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Why GPs in France are threatening to strike in December

by Ozva Admin

Thousands of independent physicians (liberal general practitioners) across France are threatening to strike and close their practices on December 1 and 2 in protest of a lack of doctors, increasing time pressures and what they call a general “lack of resources”.

A statement from the Confédération des syndicats medicaux français (CSMF) union says: “There is no health without doctors, there are no doctors without resources.”

Dr. Luc Duquesnel, president of the CSMF GP section and general practitioner in Mayenne with more than 30 years of experience, told Capital that the “movement will be massive”, although no official figures have been released on the number of doctors hoping to join the strike. It is believed that in some areas, all GP practices could be closed on strike days.

If your GP’s consultation is affected and in an emergency, it is recommended that you call 15, where alternatives will be indicated.

The idea for the strike developed out of the creation of a Facebook group called Médecins pour demain, which now has almost 14,000 members.

GP demands

The demands of the doctors include:

  • A payment of €30 per consultation, instead of the €25 paid today

  • A payment of €60 for the elderly or those suffering from a long-term illness.

  • More doctors and resources to avoid time pressures and too many patients per doctor

  • Greater recognition of the increasing number of chronic diseases due to an aging population, which take longer to assess and treat

  • Combined retirement and employment benefits, and an old-age allowance (supplementary vieillesse (ASV) calculated according to inflation

Dr. Duquesnel said: “When I started in 1988, I did six appointments an hour. Now I am late even when I have three consultations per hour”.

He said his ability to see patients had been cut in half due to the complexity of patient cases, including those with asthma, diabetes or other chronic conditions “often at the same time,” he said.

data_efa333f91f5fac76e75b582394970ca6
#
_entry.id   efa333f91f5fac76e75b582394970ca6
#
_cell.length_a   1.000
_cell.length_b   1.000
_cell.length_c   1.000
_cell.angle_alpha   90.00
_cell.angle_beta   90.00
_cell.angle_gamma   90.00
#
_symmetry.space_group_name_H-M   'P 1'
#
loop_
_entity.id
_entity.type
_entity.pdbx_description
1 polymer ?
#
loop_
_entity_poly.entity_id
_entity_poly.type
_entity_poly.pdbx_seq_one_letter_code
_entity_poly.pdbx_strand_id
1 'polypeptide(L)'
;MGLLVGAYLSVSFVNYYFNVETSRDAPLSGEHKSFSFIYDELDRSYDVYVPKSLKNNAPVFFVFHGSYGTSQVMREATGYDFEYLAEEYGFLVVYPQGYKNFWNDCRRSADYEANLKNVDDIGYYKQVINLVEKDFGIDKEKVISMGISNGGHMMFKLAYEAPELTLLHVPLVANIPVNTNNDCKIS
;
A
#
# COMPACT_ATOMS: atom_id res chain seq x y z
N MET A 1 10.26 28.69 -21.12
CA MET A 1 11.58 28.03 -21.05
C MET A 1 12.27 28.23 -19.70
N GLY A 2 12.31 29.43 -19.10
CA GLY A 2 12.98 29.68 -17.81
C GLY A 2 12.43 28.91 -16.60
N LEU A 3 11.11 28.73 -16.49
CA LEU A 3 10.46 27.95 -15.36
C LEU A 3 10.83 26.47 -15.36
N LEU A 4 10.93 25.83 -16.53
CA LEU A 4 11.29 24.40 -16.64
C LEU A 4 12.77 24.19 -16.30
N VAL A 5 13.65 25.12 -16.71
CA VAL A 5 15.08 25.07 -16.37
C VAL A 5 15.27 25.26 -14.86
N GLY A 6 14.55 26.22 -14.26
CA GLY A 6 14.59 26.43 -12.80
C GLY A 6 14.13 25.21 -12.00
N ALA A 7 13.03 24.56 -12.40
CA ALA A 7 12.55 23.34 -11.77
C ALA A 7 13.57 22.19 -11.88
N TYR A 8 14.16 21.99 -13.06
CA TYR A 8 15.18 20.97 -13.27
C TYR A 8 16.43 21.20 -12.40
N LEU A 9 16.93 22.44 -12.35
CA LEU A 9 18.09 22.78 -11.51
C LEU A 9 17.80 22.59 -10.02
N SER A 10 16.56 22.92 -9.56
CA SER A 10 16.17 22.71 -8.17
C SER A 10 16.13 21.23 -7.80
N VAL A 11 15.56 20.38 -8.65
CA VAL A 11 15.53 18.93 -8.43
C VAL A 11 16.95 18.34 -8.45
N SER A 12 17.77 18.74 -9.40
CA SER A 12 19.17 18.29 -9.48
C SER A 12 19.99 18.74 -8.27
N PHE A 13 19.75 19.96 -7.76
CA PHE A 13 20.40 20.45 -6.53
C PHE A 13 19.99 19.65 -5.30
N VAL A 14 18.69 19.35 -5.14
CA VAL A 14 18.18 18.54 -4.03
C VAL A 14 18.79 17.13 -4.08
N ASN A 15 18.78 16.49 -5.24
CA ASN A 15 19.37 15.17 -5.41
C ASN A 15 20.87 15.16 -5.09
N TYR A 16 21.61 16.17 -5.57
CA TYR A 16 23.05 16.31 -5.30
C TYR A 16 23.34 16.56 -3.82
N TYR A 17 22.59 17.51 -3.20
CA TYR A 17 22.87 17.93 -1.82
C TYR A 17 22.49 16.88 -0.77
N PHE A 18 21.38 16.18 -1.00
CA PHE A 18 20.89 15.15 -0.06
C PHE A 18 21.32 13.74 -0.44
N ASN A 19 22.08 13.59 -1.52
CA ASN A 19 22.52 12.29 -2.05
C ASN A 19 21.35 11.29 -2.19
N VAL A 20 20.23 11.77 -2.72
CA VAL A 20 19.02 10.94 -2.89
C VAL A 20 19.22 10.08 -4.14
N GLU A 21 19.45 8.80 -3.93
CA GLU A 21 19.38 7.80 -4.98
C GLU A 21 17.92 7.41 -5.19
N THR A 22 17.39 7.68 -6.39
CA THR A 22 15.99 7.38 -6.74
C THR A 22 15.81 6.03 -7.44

doctors and nurses

Doctors are also protesting against proposed government plans to transfer certain responsibilities to other health professionals.

For example, the Social Security Financing Bill (social security financing project (PLFSS)) by 2023, plans to give senior nurses (infirmiers in advanced practice (IPA)) the ability to offer recipes for ongoing issues.

Doctors say they fear this will cause a decline in the quality of medical care.

Instead, Dr. Duquesnel calls for better coordination of doctors and nurses, and he used his own medical surgery as an example.

He said: “We no longer have a doctor who works alone. We have a salaried IPA serving 600 patients and that’s great. I have 170 chronically ill but stable patients under his care, but we talk five to six times a day about his cases.”

The GP also sees these patients when they make appointments for problems unrelated to their chronic conditions. For example, even if an asthmatic who usually receives care from the IPA makes an appointment for gastroenteritis, the GP (not the IPA) will see him.

The doctor is also skeptical about government plans to offer “direct access” to speech therapists and physiotherapists. He called the proposal a “bombastic solution” and said waiting times for appointments with these professionals were already too long.

He said: “In my area, you have to wait six months to get an appointment with a speech therapist. We hardly have physiotherapists”. This is true even for people who have suffered serious illnesses, such as a stroke, he said.

It comes as some GPs have also been taking part in strikes by medical students against the proposed fourth year of internship during training at the medical school.

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